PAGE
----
Welcome to this week’s edition of our Friday Quality Linkage column. Please enjoy this week’s collection of interesting and entertaining links. Brew a fresh cup of coffee, find a comfortable place, and relax.
This week the world mourned the loss of Stephen Hawking, famed theoretical physicist, cosmologist, and author of the best-selling book, A Brief History of Time. His contributions to the study of black holes and overall popularization of science — not to mention his personal triumphs of indomitable spirit and unerring enthusiasm — are far too numerous to list here, so I’ll point you to his New York Times obituary:
Nobody, including Dr. Hawking, believed it at first — that particles could be coming out of a black hole. “I wasn’t looking for them at all,” he recalled in 1978. “I merely tripped over them. I was rather annoyed.”
That calculation, in a thesis published in 1974 in the journal Nature under the title “Black Hole Explosions?”, is hailed by scientists as the first great landmark in the struggle to find a single theory of nature — to connect gravity and quantum mechanics, those warring descriptions of the large and the small, to explain a universe that seems stranger than anybody had thought.
The discovery of Hawking radiation, as it is known, turned black holes upside down. It transformed them from destroyers to creators — or at least to recyclers — and wrenched the dream of a final theory in a strange, new direction.
…and likewise, the one published at The Guardian:
Those who live in the shadow of death are often those who live most. For Hawking, the early diagnosis of his terminal disease, and witnessing the death from leukaemia of a boy he knew in hospital, ignited a fresh sense of purpose. “Although there was a cloud hanging over my future, I found, to my surprise, that I was enjoying life in the present more than before. I began to make progress with my research,” he once said. Embarking on his career in earnest, he declared: “My goal is simple. It is a complete understanding of the universe, why it is as it is and why it exists at all.”
What a life. Rest in peace, Dr. Hawking.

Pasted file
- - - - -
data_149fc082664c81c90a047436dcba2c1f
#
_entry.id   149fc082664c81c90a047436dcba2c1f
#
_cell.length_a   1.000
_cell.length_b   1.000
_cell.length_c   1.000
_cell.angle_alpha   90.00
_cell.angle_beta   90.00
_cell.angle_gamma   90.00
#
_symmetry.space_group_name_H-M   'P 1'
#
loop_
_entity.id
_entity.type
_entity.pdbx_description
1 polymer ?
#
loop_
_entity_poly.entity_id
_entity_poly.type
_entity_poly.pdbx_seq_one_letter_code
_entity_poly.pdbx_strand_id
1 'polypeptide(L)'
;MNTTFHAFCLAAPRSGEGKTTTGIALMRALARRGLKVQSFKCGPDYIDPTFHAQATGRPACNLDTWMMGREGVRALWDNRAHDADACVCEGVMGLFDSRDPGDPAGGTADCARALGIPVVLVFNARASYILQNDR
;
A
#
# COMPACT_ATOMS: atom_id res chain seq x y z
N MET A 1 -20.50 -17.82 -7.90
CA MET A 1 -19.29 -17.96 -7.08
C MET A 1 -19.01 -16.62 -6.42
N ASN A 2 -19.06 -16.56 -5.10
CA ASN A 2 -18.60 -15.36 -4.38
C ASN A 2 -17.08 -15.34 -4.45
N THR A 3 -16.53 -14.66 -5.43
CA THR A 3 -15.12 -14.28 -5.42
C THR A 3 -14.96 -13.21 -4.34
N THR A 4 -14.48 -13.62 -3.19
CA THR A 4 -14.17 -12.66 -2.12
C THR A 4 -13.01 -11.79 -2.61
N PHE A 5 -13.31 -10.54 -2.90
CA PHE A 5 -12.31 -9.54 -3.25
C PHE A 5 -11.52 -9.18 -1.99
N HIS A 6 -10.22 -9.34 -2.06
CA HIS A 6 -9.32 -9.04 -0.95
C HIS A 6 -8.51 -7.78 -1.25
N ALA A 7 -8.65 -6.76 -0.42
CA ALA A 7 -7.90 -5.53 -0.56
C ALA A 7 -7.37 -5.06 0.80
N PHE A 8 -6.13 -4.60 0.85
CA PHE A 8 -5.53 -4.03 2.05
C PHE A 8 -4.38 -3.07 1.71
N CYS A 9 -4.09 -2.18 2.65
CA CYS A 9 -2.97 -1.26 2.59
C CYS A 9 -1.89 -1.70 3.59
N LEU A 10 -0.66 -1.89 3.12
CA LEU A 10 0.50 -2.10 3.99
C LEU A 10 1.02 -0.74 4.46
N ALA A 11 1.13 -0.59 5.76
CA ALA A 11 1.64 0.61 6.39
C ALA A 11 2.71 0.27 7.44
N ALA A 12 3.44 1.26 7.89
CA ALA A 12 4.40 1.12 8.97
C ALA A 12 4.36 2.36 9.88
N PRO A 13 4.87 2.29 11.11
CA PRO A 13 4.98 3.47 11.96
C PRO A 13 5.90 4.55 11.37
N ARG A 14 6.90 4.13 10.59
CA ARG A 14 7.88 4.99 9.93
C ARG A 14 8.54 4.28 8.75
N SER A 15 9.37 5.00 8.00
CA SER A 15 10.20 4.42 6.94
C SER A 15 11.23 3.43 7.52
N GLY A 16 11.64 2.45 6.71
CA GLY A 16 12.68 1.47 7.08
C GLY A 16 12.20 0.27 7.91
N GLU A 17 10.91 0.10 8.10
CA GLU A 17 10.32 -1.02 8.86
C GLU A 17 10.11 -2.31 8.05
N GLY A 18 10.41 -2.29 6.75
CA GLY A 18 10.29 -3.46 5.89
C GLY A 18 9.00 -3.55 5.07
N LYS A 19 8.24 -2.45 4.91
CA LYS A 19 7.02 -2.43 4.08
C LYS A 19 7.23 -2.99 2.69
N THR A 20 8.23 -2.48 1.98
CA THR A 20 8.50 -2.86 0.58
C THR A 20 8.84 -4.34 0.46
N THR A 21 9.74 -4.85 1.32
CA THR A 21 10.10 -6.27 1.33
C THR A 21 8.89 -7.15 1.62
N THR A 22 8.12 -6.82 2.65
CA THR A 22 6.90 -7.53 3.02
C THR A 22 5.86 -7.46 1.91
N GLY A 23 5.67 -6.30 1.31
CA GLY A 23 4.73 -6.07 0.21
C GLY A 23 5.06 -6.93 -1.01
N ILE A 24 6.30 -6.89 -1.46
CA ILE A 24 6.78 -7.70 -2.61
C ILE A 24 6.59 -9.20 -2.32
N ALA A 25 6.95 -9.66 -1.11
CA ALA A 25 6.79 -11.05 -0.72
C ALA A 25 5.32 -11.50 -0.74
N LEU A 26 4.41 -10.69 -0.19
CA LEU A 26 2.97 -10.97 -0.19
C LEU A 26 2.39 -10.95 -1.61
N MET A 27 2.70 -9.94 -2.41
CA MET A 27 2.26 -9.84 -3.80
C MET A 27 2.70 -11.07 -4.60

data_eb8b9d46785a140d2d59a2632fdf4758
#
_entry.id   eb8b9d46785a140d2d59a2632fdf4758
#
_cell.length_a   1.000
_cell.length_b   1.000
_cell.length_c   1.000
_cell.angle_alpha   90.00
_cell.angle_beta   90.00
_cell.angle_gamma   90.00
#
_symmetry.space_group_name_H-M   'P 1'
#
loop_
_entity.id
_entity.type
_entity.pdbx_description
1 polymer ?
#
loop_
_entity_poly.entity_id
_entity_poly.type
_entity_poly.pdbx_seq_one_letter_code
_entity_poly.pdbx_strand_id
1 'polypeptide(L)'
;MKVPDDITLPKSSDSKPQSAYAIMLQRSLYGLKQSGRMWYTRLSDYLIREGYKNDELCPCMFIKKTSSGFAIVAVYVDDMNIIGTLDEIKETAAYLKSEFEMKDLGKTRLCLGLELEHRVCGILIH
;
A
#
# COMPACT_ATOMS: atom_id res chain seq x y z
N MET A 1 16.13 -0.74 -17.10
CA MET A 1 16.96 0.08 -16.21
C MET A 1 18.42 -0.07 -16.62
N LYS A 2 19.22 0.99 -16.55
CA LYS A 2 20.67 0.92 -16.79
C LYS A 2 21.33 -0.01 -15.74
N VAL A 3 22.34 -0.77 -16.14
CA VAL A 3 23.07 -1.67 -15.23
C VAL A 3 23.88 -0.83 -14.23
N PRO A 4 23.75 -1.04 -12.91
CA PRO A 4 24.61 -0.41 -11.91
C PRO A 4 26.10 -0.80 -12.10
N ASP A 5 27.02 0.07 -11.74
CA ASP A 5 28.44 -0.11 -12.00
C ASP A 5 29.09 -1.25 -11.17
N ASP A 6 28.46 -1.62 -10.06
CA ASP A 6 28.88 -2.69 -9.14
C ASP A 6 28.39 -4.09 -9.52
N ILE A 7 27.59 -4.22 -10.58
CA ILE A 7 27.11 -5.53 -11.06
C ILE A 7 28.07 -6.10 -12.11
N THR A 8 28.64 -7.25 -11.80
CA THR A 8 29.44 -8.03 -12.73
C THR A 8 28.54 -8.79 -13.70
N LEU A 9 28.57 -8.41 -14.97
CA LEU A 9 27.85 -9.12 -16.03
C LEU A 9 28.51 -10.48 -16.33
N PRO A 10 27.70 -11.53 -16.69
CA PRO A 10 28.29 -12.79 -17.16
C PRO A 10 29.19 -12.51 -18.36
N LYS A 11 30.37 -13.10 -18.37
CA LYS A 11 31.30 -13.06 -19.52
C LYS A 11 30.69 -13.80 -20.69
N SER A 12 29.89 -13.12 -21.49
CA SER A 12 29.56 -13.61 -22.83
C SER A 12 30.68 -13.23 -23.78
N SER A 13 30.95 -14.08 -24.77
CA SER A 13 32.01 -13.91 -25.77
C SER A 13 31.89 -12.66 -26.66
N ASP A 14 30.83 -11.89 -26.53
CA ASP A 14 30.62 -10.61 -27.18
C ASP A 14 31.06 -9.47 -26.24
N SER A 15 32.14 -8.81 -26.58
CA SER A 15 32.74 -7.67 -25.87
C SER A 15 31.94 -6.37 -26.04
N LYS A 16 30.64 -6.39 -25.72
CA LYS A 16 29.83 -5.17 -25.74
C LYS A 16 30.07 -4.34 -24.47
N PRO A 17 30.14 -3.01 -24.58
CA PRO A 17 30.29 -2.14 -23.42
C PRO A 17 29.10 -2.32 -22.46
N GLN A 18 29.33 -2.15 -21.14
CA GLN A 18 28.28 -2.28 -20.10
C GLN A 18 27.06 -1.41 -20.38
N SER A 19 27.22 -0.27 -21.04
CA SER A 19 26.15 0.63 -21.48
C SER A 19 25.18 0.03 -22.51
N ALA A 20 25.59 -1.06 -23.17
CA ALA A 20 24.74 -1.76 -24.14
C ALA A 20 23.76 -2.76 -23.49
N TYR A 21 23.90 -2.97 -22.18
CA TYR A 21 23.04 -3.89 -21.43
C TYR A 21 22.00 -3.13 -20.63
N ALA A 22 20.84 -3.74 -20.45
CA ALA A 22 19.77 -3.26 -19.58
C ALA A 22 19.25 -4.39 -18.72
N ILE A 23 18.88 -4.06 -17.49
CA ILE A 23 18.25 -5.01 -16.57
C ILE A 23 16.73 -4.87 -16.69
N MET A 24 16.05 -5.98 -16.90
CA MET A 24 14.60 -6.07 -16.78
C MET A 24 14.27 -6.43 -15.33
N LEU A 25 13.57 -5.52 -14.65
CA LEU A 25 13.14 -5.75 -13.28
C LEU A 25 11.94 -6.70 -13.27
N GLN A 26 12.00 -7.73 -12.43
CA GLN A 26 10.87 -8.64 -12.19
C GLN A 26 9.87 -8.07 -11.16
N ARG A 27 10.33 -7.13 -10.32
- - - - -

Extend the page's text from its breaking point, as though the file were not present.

Just about every frame of this thing is wonderfully wallpaper-able, so I made an Imgur album of screenshots for that very purpose. Enjoy.
Filed under “You’re Doing Posture Wrong”: Michaeleen Doucleff of NPR discovered how people from non-Western countries are sparing their spines:
But in many parts of the world, people don’t look like cashews when they bend over. Instead, you see something very different.
I first noticed this mysterious bending style in 2014 while covering the Ebola outbreak. We were driving on a back road in the rain forest of Liberia and every now and then, we would pass women working in their gardens. The women had striking silhouettes: They were bent over with their backs nearly straight. But they weren’t squatting with a vertical back. Instead, their backs were parallel to the ground. They looked like tables.
After returning home, I started seeing this “table” bending in photos all around the world — an older woman planting rice in Madagascar, a Mayan woman bending over at a market in Guatemala and women farming grass in northern India. This bending seemed to be common in many places, except in Western societies.
Basically, stop bending at the waist (curved back) and do it at the hip (straight back) instead.
Another week, another Reddit rabbit hole I’ve gone down. I’ve already mentioned r/OddlySatisfying in the past, and now I’ll point your attention to r/ArtisanVideos, which features videos of tradesmen performing their work, like this one:
Baker prepares for an indoor market. No narrating or music. Just baking.
I find this deeply relaxing to watch. Maybe I should take up baking; it looks very meditative.
The Guardian shared just a small sampling of the outstanding images from the BPOTY 2018 awards shortlist, which I recommend browsing through when you get a chance. Winners will be announced in Augus 2018.
Katrina Onstad of Quartz writes that the best weekend activities are most likely not the ones you’re currently doing:
Here’s what The Bad-Good Weekend looks like. After a week of long hours and late nights, Friday comes at last. You shift into indulgent me-time mode, collapsing on the couch for a marathon of sports watching or Netflix. Add in some shopping, Facebooking, spa-ing, a bout of hard partying, and you the man, right?
No, you not. Positive psychologists advise that the path toward fulfillment lies in leisure of a different, and higher, order. […] In other words, getting self-actualized is the whole point of life, and passive, hedonistic leisure (fun and occasionally necessary as it might be) won’t get you there.
Some useful ideas in here.
Neat Stuff We Published This Week
- Guide: “Nonessential (But Still Cool) Kitchen Gear, Part 2”
- Stories of the internet’s unsung women pioneers: Broad Band by Claire L. Evans
- Have your picture turned into a stamp: “Stamp Yo Face!” Personalized Rubber Stamps
- New and improved wireless noise-cancelling cans: Bang & Olufsen’s Beoplay H9i Wireless Headphones
- Anodized aluminum sleeve for Apple Pencil: Kaweco GRIP
- Woody, earthy unisex fragrance: Aēsop “Hwyl” Eau de Parfum
- Protect your Apple Watch from scratches and dings: Spigen Rugged Armor Case for Apple Watch
Got any suggestions for articles, videos, stories, photographs, and any other links you think we should be posting in our weekly Quality Linkage? Please do let us know on Twitter.